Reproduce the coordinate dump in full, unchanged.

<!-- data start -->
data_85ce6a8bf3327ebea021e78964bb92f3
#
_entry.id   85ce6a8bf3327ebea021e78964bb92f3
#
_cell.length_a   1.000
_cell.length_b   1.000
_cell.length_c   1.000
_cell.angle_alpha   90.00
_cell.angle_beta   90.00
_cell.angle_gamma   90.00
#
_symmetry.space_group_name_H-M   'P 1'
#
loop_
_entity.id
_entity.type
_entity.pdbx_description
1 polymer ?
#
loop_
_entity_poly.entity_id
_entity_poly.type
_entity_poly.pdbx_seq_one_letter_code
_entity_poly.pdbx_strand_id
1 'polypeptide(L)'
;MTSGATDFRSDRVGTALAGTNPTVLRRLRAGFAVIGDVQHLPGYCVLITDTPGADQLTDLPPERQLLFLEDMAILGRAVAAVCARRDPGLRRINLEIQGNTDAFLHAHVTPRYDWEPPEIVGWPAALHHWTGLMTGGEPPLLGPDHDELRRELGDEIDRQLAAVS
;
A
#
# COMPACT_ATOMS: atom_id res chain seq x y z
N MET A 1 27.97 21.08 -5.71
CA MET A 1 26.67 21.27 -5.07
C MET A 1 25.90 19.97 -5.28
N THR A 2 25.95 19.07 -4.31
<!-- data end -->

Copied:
data_85ce6a8bf3327ebea021e78964bb92f3
#
_entry.id   85ce6a8bf3327ebea021e78964bb92f3
#
_cell.length_a   1.000
_cell.length_b   1.000
_cell.length_c   1.000
_cell.angle_alpha   90.00
_cell.angle_beta   90.00
_cell.angle_gamma   90.00
#
_symmetry.space_group_name_H-M   'P 1'
#
loop_
_entity.id
_entity.type
_entity.pdbx_description
1 polymer ?
#
loop_
_entity_poly.entity_id
_entity_poly.type
_entity_poly.pdbx_seq_one_letter_code
_entity_poly.pdbx_strand_id
1 'polypeptide(L)'
;MTSGATDFRSDRVGTALAGTNPTVLRRLRAGFAVIGDVQHLPGYCVLITDTPGADQLTDLPPERQLLFLEDMAILGRAVAAVCARRDPGLRRINLEIQGNTDAFLHAHVTPRYDWEPPEIVGWPAALHHWTGLMTGGEPPLLGPDHDELRRELGDEIDRQLAAVS
;
A
#
# COMPACT_ATOMS: atom_id res chain seq x y z
N MET A 1 27.97 21.08 -5.71
CA MET A 1 26.67 21.27 -5.07
C MET A 1 25.90 19.97 -5.28
N THR A 2 25.95 19.07 -4.31